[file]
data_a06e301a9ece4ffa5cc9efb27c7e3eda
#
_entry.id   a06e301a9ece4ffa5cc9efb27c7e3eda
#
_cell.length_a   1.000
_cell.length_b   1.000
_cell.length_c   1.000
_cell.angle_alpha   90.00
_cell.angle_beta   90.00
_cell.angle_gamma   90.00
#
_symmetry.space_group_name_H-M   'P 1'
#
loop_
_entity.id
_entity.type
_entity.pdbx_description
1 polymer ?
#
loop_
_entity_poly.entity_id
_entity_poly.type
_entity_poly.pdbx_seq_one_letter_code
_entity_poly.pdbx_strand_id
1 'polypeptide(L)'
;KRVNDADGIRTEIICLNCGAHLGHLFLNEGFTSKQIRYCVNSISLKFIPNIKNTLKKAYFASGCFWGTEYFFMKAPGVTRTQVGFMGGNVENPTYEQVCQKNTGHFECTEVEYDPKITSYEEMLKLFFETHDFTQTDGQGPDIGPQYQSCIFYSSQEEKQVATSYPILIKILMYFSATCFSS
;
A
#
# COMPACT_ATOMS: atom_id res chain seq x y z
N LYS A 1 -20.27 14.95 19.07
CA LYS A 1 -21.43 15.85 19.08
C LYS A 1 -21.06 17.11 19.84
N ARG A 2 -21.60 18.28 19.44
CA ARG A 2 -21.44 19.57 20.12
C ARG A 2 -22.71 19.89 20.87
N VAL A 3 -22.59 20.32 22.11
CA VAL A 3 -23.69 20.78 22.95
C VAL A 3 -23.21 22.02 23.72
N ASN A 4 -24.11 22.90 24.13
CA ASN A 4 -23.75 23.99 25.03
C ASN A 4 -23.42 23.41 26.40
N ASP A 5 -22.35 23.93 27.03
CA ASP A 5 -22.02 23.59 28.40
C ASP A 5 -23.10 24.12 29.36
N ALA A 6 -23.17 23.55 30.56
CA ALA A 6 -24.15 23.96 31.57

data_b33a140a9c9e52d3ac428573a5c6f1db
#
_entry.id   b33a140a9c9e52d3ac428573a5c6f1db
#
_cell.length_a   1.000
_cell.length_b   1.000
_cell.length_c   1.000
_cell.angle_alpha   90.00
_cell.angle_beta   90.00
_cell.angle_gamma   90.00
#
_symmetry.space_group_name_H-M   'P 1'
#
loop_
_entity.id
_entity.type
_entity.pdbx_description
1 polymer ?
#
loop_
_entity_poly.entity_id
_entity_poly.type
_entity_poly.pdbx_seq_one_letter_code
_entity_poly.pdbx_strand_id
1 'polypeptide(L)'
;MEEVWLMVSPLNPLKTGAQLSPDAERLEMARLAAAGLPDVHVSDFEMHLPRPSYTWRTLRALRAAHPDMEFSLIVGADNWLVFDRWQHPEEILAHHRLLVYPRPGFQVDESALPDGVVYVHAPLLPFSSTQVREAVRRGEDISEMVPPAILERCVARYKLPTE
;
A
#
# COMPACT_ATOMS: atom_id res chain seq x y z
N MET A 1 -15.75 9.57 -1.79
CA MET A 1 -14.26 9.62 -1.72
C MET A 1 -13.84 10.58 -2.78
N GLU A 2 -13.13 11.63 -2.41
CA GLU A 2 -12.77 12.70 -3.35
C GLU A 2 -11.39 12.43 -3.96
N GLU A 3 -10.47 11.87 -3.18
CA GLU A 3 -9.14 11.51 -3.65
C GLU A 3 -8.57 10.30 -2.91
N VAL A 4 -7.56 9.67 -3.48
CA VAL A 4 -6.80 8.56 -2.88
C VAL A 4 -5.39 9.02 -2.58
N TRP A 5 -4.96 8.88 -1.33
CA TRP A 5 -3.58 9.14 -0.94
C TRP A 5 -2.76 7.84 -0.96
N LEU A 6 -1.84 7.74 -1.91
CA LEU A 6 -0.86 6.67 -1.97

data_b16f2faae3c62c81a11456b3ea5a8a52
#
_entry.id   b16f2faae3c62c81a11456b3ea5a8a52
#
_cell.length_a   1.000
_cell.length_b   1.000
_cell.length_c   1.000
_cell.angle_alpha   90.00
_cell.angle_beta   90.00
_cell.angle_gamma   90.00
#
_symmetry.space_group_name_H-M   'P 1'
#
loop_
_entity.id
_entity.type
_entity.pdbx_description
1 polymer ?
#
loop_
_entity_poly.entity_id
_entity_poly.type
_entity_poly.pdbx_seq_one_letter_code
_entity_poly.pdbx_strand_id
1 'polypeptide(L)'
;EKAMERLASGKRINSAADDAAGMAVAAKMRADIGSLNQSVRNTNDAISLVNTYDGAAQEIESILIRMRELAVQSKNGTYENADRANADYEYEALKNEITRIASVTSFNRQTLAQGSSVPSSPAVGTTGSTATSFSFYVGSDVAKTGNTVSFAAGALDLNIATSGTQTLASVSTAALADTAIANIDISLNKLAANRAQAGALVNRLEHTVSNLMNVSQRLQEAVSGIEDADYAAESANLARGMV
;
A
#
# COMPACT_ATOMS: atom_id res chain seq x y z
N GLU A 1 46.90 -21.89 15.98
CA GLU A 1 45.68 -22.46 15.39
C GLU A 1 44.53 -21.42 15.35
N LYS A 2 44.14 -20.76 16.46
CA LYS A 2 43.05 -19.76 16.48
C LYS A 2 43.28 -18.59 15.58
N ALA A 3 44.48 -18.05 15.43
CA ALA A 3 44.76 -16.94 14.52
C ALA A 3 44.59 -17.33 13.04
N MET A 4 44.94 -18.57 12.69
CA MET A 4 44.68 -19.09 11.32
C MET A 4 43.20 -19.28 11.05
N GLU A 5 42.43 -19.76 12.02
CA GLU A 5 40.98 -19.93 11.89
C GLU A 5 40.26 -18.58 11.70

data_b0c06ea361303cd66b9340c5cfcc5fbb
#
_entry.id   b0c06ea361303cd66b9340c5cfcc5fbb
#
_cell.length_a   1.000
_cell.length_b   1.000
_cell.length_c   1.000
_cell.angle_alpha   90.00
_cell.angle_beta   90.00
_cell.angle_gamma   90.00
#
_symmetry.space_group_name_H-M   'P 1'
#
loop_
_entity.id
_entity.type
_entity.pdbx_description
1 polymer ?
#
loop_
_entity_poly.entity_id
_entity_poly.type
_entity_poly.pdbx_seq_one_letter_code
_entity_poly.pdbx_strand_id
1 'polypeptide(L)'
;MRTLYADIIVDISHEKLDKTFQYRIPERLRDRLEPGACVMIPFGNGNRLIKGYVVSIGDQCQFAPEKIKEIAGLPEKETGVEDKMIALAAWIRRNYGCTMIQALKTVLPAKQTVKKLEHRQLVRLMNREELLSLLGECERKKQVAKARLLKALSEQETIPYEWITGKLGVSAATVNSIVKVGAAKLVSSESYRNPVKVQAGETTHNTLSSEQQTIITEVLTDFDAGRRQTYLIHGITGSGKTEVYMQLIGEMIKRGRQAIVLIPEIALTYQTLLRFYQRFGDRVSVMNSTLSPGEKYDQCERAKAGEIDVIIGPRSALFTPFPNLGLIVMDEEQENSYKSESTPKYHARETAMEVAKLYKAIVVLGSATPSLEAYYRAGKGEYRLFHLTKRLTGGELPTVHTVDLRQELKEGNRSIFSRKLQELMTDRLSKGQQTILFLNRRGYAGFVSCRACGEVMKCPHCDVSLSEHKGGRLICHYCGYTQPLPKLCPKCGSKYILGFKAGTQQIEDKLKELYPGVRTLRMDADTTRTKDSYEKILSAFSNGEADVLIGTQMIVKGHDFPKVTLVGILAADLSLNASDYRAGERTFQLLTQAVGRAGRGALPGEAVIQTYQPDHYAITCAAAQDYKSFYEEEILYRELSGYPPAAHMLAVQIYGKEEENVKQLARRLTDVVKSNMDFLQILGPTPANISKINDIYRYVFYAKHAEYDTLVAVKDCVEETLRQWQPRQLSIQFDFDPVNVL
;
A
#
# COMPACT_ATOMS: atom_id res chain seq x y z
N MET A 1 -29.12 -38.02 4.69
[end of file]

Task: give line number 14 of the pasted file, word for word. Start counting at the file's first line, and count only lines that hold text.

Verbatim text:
loop_